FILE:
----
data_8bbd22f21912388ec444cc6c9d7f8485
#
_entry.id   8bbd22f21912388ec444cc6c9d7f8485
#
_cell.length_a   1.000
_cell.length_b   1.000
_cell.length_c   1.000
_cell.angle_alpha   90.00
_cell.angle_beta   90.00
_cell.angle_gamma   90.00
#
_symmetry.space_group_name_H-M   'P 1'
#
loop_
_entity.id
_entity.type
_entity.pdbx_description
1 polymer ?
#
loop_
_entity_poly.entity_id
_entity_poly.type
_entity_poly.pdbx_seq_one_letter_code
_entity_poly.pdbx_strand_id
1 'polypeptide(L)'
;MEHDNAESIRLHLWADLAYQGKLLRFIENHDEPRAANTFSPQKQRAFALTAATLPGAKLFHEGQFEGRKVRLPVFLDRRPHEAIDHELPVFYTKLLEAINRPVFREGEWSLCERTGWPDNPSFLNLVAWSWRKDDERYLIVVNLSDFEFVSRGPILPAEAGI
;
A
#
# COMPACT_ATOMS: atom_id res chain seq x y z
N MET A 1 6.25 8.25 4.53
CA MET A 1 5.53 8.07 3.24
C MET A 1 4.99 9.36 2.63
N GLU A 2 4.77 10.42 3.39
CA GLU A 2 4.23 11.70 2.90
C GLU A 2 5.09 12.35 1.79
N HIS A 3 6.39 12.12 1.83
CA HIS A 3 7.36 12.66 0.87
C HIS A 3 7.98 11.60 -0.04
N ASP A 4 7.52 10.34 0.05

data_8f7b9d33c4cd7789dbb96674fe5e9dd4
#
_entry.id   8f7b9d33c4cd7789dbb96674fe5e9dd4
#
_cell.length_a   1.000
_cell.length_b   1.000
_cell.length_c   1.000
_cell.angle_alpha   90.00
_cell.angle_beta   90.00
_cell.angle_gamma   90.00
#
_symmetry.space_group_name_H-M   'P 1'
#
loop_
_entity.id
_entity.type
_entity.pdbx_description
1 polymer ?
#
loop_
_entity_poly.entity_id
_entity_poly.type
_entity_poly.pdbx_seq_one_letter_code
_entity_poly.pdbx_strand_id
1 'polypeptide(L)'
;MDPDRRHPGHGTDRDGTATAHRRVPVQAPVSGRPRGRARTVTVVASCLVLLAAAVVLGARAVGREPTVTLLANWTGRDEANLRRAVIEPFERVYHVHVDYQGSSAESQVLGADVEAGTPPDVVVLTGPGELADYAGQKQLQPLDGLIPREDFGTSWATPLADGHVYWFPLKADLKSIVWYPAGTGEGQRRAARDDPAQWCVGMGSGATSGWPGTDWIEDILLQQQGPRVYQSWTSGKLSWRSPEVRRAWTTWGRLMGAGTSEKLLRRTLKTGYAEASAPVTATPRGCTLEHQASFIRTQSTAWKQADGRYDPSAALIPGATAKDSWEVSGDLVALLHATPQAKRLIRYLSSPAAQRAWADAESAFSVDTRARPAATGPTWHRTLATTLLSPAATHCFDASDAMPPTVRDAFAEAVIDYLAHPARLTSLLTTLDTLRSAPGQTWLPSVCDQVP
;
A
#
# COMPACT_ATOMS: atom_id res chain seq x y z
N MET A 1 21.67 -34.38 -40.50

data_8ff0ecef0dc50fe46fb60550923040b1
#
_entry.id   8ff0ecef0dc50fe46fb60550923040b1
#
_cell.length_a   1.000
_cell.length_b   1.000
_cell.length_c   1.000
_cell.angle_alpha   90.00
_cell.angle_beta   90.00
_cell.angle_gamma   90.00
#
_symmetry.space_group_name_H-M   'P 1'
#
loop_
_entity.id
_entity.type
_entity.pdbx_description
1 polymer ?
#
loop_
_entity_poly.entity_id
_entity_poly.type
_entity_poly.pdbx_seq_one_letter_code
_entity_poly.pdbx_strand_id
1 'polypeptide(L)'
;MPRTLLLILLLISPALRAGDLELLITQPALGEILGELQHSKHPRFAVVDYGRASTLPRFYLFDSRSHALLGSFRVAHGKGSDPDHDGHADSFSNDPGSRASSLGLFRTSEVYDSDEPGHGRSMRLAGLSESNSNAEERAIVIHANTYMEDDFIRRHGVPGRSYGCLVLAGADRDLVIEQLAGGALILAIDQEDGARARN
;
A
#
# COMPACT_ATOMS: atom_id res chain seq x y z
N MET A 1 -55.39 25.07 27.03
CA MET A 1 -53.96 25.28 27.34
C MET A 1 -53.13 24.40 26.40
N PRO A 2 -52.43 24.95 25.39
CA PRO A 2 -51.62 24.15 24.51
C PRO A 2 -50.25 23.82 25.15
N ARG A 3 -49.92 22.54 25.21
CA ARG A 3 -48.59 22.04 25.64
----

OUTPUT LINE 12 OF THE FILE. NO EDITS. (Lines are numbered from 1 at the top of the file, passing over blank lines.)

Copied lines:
_symmetry.space_group_name_H-M   'P 1'